Privacy in Ad Tech
The Ad Tech space is going through several changes, both from a regulatory and technological standpoint. Privacy is being given priority by companies as well as legislators due to the growing regulations and awareness around the world.
Do you have consent?
Last year, Apple rolled out its AppTracking Transparency (ATT) framework in a bid to promote user privacy. The new update enables “do not track” by default and requires app developers to ask users for explicit consent before tracking their activities. The opt-in model has caused quite a stir in the advertising landscape as marketers are concerned about ways to track users on these iOS devices.
What about third-party cookies?
Google’s announcement of replacing its FLoC program with a new system for interest-based advertising called Topics API. While privacy advocates believe that Topics API will make user data less personally identifiable, advertisers are concerned if the new system will provide relevant targeting.
While Big Tech is taking new initiatives toward a more privacy-friendly digital experience, lawmakers have also been proposing measures to increase transparency with regard to the data of individuals. In a series of crackdowns against certain data practices, the California AG characterized the exchange of personal information between businesses engaged in targeted advertising as the "sale" of personal information. In one of the examples, the AG pointed out that the use of third-party trackers employed for website analytics should include opt-out rights and disclosures.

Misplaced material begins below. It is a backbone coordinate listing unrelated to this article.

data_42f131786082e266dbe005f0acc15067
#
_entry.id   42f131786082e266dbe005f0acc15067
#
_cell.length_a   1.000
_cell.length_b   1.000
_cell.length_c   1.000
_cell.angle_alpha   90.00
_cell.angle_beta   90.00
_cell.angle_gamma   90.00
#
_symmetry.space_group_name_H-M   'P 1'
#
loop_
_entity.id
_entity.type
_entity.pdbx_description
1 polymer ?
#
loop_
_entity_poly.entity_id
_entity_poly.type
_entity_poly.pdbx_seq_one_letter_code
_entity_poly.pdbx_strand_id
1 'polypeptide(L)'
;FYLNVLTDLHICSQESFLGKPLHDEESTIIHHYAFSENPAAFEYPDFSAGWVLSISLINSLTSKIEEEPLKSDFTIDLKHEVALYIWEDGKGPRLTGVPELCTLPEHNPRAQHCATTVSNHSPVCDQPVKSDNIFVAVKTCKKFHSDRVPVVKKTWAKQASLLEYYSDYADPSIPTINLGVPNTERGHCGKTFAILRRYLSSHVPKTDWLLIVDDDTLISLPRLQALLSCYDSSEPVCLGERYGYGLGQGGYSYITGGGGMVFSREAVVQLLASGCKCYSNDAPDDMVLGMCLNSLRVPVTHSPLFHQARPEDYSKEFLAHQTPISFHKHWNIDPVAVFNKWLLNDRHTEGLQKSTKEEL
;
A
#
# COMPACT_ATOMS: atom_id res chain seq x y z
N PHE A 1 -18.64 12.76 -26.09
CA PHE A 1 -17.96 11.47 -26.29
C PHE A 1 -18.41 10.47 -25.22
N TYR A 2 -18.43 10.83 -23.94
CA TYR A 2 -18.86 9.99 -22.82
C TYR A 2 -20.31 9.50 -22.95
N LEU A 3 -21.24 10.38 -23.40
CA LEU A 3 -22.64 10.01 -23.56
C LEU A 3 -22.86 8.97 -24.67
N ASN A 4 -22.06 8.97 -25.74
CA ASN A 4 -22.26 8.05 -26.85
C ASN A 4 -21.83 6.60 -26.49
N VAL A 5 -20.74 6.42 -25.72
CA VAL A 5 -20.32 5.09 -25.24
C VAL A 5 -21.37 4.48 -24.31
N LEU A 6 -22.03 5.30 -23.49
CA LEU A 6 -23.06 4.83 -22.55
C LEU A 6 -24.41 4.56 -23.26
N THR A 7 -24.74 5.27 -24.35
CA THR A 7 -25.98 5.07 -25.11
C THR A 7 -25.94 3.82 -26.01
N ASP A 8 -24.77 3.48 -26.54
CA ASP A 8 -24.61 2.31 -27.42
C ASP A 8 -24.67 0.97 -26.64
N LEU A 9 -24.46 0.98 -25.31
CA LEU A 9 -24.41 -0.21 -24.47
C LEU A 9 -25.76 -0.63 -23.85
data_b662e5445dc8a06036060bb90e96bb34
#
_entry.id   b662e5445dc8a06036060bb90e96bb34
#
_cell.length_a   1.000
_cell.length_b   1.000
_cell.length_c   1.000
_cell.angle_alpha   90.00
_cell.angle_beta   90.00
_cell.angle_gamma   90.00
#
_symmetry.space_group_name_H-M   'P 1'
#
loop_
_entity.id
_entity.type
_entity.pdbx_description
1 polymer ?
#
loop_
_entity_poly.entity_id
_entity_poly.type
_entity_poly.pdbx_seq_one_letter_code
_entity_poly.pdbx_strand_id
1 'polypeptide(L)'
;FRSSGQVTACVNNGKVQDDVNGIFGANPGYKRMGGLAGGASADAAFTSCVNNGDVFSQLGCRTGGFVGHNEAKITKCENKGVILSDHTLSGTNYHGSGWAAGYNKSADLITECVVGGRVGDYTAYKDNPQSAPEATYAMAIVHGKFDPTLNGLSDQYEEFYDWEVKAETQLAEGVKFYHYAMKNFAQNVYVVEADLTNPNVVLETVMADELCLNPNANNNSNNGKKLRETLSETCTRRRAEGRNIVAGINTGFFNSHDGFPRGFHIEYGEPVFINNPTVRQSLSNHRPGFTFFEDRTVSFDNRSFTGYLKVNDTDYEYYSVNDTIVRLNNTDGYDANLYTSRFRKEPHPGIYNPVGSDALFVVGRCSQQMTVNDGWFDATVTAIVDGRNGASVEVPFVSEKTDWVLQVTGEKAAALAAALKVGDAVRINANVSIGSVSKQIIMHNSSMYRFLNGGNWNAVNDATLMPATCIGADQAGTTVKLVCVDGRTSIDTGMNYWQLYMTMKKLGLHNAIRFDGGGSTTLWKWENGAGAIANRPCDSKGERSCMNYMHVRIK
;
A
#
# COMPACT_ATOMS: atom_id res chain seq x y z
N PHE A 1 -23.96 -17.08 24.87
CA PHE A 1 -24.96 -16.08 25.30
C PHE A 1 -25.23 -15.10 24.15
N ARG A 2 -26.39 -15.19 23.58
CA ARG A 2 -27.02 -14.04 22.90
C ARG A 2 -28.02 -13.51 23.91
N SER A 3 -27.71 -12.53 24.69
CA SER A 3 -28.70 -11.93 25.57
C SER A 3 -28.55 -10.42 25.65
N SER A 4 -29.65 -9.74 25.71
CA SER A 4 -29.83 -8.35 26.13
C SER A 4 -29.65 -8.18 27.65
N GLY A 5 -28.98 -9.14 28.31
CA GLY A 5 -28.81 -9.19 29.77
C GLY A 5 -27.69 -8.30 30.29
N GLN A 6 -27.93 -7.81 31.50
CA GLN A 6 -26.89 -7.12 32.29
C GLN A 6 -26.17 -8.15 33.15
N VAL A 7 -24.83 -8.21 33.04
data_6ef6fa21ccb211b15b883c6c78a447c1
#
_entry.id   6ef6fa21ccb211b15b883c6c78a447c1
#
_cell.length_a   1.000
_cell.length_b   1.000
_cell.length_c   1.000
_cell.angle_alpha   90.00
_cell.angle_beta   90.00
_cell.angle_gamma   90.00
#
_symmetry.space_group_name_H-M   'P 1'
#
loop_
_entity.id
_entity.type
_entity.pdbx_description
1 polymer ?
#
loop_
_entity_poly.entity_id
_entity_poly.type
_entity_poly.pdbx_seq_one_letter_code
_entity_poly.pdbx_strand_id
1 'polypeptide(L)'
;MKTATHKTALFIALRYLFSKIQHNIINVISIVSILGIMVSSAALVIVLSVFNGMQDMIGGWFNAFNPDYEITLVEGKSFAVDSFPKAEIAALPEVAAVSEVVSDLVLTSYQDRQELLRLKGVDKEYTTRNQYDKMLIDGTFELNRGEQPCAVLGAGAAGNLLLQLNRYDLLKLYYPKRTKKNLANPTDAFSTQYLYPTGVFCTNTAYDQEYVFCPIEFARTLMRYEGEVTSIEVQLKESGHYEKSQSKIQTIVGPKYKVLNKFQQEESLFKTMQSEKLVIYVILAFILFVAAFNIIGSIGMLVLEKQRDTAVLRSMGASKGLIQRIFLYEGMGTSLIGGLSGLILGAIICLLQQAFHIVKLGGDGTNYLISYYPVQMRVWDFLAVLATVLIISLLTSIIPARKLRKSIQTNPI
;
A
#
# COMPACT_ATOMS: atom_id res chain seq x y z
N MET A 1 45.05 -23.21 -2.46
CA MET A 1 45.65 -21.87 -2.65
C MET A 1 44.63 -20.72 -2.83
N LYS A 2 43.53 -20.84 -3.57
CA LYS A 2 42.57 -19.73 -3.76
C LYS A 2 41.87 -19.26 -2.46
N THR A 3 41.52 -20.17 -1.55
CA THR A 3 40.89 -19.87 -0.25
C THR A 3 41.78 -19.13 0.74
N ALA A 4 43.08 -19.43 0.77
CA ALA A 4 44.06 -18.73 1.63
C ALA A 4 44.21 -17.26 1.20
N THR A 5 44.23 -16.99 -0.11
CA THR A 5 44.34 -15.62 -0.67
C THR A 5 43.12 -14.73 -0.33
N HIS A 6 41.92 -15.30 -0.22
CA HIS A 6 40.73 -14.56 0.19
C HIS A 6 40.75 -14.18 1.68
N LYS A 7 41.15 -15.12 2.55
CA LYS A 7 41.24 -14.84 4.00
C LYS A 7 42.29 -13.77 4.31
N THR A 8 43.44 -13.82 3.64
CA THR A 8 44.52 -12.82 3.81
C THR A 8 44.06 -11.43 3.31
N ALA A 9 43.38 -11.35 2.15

Such hurdles can be avoided by having a premeditated strategy and program for information governance and privacy. Data privacy laws require transparency and informed consent for every tracking and data ingestion being performed by businesses. Additionally, some of the regulations require companies to provide users the right to access, delete, or modify any information that has been collected from them.
The current debate around IAB Europe’s Transparency and Consent Framework (TCF) is also a significant topic of discussion in Ad Tech. But it is important to understand that irrespective of the outcome of the IAB appeal, cookie consent only pertains to website visits and does not offer compliance when private data is obtained from any other method, like email, text messages, telemarketing, voice control, audio recording, video surveillance and facial recognition, or IoT devices. In such circumstances, having a system to identify the source of data and its consent will ensure compliance and fulfillment of data subject requests.
While organizations rely on cookie compliance software for managing data related to cookies, they don’t meet all the requirements that are needed for compliance in the present regulatory landscape. Organizations need comprehensive enterprise consent management tools that serve as a holy grail for managing user data and consent. Additionally, it should also be easier to locate and act upon user data when needed.
We have several helpful tools and resources to help you understand and navigate the evolving Ad Tech space.
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